Let’s face it. The Supreme Court erred in 1973, and as Justice Harry Blackmun clearly pointed out, "If this suggestion of personhood is established, the appellant’s case, of course, collapses, for the fetus’ right to life would then be guaranteed specifically by the Amendment."
That is our goal: establish personhood for the preborn child, period. If a law like South Dakota’s does arrive on the dockets of Supreme Court justices, it may well turn out that Blackmun’s prophecy will become reality. We will simply have to wait and see, counting much more on judicial wisdom than on the Robertses’ rules of how one must interpret the Constitution.
If personhood for one and all is a fanatical, polarizing goal then there is something wrong with how the Robertses perceive justice. For surely as night follows day, all innocent human beings should have equal protection under the law. We simply want to make sure this protection covers the preborn as well as the born. It really isn’t a matter of politics over prudential judgment as much as it is a matter of seeking a way to insert truth into the political process so that a just law (or court decision) ultimately defines the act of abortion as a grave injustice.
This brings us to the Robertses’ final blow, which was aimed at the Catholic bishops. The Robertses don’t seem to understand that bishops have a moral obligation to proclaim Catholic teachings. When it comes to Catholics in public life, Catholic bishops have a moral obligation to teach the truth according to Church doctrine. That means making it clear that the act of abortion is an act of murder and that any Catholic who supports such an act is not in union with the Church. Catholic teaching is not a smorgasbord; it’s a take it or leave it proposition.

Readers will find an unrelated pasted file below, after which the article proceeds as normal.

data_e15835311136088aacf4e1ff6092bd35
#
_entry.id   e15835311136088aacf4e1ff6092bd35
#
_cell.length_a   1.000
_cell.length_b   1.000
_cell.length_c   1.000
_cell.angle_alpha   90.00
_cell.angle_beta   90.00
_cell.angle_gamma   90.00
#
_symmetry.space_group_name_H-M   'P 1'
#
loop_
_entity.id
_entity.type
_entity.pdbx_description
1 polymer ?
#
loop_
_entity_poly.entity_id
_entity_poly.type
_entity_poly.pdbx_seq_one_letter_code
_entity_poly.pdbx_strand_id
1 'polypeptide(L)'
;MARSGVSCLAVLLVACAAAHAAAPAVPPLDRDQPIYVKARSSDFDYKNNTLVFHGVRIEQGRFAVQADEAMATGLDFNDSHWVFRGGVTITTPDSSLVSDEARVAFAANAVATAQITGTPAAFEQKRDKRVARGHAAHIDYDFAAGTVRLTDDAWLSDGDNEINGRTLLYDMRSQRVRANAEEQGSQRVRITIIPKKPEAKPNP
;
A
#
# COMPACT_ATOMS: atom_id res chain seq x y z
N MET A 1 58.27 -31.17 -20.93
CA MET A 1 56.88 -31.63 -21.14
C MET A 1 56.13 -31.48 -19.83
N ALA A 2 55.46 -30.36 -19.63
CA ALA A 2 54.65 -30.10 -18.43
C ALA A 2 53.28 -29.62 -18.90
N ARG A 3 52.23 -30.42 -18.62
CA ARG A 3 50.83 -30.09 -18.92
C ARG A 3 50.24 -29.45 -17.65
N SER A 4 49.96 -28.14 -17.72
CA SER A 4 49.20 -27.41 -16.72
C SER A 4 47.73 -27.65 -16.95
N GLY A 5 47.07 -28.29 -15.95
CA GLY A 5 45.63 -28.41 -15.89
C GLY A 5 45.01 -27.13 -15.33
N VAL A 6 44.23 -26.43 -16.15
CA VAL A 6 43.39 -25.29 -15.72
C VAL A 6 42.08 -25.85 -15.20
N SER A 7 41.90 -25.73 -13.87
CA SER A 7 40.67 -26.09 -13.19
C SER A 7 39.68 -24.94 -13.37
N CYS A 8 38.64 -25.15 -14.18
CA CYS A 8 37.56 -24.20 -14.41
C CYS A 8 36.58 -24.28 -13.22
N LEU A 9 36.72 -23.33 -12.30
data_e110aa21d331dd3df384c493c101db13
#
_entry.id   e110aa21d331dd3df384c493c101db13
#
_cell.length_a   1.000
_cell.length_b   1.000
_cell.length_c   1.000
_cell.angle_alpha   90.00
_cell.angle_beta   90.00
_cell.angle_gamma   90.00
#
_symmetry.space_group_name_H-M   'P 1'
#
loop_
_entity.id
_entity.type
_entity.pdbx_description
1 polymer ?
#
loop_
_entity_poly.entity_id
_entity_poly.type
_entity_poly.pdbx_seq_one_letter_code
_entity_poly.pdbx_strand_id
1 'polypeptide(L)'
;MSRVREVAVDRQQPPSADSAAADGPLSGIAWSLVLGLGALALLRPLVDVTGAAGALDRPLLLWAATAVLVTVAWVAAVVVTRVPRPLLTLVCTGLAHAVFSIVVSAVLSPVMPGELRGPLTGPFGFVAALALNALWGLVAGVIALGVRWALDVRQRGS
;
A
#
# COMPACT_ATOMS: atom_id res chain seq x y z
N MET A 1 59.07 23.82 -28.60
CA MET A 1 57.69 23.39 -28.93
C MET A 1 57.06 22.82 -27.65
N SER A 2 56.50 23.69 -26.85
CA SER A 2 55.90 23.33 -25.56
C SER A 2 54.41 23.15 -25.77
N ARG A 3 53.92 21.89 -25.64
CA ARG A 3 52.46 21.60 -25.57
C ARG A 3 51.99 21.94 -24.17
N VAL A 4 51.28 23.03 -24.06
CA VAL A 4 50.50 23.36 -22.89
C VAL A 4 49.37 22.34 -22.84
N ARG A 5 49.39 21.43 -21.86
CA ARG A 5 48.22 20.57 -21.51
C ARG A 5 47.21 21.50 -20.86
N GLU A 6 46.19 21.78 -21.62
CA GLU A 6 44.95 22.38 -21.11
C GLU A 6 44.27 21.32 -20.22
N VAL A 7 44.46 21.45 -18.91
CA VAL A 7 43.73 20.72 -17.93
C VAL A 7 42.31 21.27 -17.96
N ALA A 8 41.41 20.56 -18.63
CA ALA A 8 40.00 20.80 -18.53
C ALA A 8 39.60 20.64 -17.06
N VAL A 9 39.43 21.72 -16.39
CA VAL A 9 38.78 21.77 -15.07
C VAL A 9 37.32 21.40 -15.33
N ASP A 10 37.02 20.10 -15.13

Contrary to the Robertses’ view, in many U.S. dioceses public Catholics who openly dissent from the faith pay no penalty. However, it is arrogance to the max for a group of 55 so-called Catholic members of Congress to falsely claim that when it comes to politics and abortion, "primacy of conscience" holds sway over the teachings of Jesus Christ. Don’t they know that if a conscience is separated from Christ’s teachings, the result will be a misguided conscience? Or do they care?
The bishops who have spoken out against pro-abortion Catholics in politics are not attempting be political or to run the country. Catholic bishops — at least a few of them — are attempting to teach Catholic truth to men and women who claim to be Catholic but have somehow forgotten what that means.
As we all should know, at the end of the day — that is, life itself — it won’t be a Republican or a Democratic convention we will be attending. And it surely won’t be a couple of editorial writers who decide whether our deeds qualify us for a walk through the pearly gates — or the no-return hot ride to someplace else.